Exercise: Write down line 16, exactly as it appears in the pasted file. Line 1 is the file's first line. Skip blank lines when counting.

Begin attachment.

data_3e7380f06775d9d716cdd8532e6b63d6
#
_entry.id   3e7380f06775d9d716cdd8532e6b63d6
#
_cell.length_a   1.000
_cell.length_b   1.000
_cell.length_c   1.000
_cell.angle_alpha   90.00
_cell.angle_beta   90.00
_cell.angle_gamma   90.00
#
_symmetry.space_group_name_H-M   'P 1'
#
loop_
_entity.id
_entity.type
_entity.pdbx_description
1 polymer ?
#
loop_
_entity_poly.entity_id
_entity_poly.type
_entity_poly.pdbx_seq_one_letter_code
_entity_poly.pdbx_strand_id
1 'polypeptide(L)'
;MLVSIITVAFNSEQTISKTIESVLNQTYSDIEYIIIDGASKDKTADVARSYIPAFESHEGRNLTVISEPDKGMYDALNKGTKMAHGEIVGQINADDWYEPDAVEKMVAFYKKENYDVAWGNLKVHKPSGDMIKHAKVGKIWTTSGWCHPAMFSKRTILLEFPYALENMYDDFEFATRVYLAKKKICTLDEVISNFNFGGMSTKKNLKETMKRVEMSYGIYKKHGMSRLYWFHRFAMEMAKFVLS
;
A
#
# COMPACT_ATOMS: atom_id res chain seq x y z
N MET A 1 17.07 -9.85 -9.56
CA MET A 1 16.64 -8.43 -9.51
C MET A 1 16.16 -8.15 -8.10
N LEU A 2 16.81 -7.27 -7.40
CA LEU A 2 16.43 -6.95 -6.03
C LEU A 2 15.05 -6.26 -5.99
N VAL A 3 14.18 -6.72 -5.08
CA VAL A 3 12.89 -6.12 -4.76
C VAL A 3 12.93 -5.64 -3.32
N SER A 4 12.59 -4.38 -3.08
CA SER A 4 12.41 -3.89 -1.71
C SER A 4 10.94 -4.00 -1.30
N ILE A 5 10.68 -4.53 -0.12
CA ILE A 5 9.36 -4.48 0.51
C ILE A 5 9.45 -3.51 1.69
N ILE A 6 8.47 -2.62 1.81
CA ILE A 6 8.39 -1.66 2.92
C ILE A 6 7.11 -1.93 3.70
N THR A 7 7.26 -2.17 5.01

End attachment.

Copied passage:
_entity.type